# Beppo-Levi Theorem

The Beppo-Levi theorem is a result in measure theory which gives a sufficient condition for interchanging an integral with an infinite series. The setting and result is essentially a particular case of the monotone convergence theorem, though one needs to be careful that all intermediary functions in the proof remain measurable so that monotone convergence may be applied.

## Statement

Let ${\displaystyle (X,\Sigma ,\mu )}$ be the underlying measure space and let ${\displaystyle \{f_{n}\}_{n=1}^{\infty }}$ be a sequence of measurable functions with ${\displaystyle f_{n}:X\rightarrow [0,+\infty ]}$ for each ${\displaystyle n\in \mathbb {N} }$. Then, ${\displaystyle \sum _{n=1}^{\infty }\int f_{n}d\mu =\int \sum _{n=1}^{\infty }f_{n}d\mu }$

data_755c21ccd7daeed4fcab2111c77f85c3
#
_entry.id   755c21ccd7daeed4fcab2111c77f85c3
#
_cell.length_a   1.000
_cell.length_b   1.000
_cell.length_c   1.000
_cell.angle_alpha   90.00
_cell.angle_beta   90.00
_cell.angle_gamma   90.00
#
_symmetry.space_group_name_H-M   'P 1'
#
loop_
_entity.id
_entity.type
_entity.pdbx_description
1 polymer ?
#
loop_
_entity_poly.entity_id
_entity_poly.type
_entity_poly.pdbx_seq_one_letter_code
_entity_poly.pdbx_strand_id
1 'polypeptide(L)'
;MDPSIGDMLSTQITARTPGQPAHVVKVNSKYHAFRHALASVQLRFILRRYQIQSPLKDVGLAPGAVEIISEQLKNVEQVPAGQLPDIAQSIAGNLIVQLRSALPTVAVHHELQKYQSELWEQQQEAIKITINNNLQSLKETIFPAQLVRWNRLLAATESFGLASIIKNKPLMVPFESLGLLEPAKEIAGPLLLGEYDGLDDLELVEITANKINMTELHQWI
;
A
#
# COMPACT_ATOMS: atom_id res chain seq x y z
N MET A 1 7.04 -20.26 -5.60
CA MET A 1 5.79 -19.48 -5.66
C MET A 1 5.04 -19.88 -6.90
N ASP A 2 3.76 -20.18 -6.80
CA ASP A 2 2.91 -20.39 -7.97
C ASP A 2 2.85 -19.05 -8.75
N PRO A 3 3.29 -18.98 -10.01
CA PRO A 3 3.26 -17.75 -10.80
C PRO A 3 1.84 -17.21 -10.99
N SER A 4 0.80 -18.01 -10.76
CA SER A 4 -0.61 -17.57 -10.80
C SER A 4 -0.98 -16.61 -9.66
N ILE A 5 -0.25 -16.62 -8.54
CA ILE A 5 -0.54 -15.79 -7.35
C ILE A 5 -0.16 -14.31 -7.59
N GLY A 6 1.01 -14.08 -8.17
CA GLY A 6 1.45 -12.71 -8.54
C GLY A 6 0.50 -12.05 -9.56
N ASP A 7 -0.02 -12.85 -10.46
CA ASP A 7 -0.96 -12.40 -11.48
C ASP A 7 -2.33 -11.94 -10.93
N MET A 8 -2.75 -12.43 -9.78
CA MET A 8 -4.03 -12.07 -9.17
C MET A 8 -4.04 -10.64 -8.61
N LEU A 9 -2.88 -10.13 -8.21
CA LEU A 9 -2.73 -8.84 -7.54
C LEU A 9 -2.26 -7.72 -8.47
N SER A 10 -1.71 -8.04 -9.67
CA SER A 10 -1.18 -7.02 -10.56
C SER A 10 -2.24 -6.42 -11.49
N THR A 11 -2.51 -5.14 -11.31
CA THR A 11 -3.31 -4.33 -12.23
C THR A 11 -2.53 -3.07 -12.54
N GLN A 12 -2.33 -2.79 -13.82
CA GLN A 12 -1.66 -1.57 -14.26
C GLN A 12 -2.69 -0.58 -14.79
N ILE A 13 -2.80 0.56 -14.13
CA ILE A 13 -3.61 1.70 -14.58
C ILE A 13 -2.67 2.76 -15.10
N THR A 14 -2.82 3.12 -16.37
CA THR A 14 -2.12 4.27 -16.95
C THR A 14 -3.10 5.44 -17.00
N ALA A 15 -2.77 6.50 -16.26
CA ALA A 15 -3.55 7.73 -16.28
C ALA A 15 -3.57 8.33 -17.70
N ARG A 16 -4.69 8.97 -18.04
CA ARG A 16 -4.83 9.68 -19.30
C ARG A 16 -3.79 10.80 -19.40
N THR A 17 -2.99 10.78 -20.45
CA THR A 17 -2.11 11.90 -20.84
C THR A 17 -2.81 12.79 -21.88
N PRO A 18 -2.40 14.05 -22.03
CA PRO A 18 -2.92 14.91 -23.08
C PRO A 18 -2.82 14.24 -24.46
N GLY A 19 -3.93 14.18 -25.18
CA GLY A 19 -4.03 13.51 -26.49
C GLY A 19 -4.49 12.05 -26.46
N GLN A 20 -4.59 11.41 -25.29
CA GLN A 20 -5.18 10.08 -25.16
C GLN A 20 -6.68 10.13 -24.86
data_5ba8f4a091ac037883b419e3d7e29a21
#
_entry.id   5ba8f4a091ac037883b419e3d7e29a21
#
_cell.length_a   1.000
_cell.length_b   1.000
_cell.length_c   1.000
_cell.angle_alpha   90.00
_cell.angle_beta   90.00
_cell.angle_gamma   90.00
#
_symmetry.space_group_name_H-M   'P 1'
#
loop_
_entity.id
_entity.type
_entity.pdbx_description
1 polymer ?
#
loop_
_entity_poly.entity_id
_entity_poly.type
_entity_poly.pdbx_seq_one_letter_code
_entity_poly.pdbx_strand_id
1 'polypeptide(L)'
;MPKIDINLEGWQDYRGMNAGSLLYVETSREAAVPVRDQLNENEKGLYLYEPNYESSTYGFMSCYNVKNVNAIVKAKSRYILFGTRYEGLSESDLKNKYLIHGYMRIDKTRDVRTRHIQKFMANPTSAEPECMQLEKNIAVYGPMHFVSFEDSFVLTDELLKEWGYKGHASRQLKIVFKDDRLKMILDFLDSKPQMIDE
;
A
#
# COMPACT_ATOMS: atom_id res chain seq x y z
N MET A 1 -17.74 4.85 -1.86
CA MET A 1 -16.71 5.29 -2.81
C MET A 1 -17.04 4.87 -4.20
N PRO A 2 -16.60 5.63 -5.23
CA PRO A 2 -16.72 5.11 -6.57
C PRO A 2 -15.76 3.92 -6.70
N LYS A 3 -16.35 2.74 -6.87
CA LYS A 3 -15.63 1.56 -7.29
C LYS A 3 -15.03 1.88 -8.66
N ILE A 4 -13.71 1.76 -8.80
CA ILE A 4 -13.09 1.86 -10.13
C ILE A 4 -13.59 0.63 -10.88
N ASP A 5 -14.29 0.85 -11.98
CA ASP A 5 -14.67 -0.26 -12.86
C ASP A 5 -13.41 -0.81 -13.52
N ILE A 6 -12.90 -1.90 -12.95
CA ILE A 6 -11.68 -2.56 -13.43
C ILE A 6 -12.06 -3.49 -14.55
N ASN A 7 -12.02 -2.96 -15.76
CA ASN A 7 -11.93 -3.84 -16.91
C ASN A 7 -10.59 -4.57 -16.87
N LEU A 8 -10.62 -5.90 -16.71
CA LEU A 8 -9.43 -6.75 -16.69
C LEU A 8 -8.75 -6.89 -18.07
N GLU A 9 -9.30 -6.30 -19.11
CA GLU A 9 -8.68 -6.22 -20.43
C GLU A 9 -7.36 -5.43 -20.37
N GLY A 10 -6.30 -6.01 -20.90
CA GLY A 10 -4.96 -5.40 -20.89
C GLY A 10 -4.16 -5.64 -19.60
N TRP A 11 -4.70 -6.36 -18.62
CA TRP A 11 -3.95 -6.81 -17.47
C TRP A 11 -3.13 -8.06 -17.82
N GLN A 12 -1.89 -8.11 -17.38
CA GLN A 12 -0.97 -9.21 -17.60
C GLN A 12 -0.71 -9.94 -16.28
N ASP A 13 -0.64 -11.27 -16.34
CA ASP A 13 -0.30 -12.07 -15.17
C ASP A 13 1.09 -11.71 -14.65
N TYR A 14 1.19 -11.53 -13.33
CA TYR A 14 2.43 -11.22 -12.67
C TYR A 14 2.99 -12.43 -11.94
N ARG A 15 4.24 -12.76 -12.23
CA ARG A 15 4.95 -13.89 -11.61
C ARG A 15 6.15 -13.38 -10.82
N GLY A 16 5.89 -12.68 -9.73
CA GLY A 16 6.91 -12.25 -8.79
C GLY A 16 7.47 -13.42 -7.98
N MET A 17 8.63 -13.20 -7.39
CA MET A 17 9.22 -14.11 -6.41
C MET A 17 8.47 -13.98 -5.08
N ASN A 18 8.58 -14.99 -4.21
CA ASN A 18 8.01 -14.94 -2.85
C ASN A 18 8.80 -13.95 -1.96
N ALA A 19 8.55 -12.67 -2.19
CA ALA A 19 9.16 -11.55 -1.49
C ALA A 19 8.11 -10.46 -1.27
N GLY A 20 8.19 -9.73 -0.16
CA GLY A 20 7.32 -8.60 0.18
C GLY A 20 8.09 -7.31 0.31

## Proof

We know for any two non-negative measurable functions ${\displaystyle f,g:X\to [0,+\infty ]}$ that

${\displaystyle \int f+\int g=\int f+g.}$
Iterating this formula inductively, we find for all ${\displaystyle N\in \mathbb {N} }$ that
${\displaystyle \int \sum _{n=1}^{N}f_{n}=\sum _{n=1}\int f_{n}.}$
In addition, we know that the sum of two nonnegative measurable functions is again nonnegative and measurable, and induction implies that each ${\displaystyle \sum _{n=1}^{N}f_{n}}$ is again measurable and nonnegative.

The sequence of functions ${\displaystyle \left\{\sum _{n=1}^{N}f_{n}\right\}_{n\in \mathbb {N} }}$ is monotonically nondecreasing since each ${\displaystyle f_{n}}$ is nonnegative. By the monotone convergence theorem, we thus deduce

${\displaystyle \lim _{N\to \infty }\int \sum _{n=1}^{N}f_{n}=\int \lim _{N\to \infty }\sum _{n=1}^{N}f_{n}=\int \sum _{n=1}^{\infty }f_{n}.}$

## References

1. Folland, Gerald. B; "Real Analysis: Modern Techniques and Their Applications." Wiley. 2007.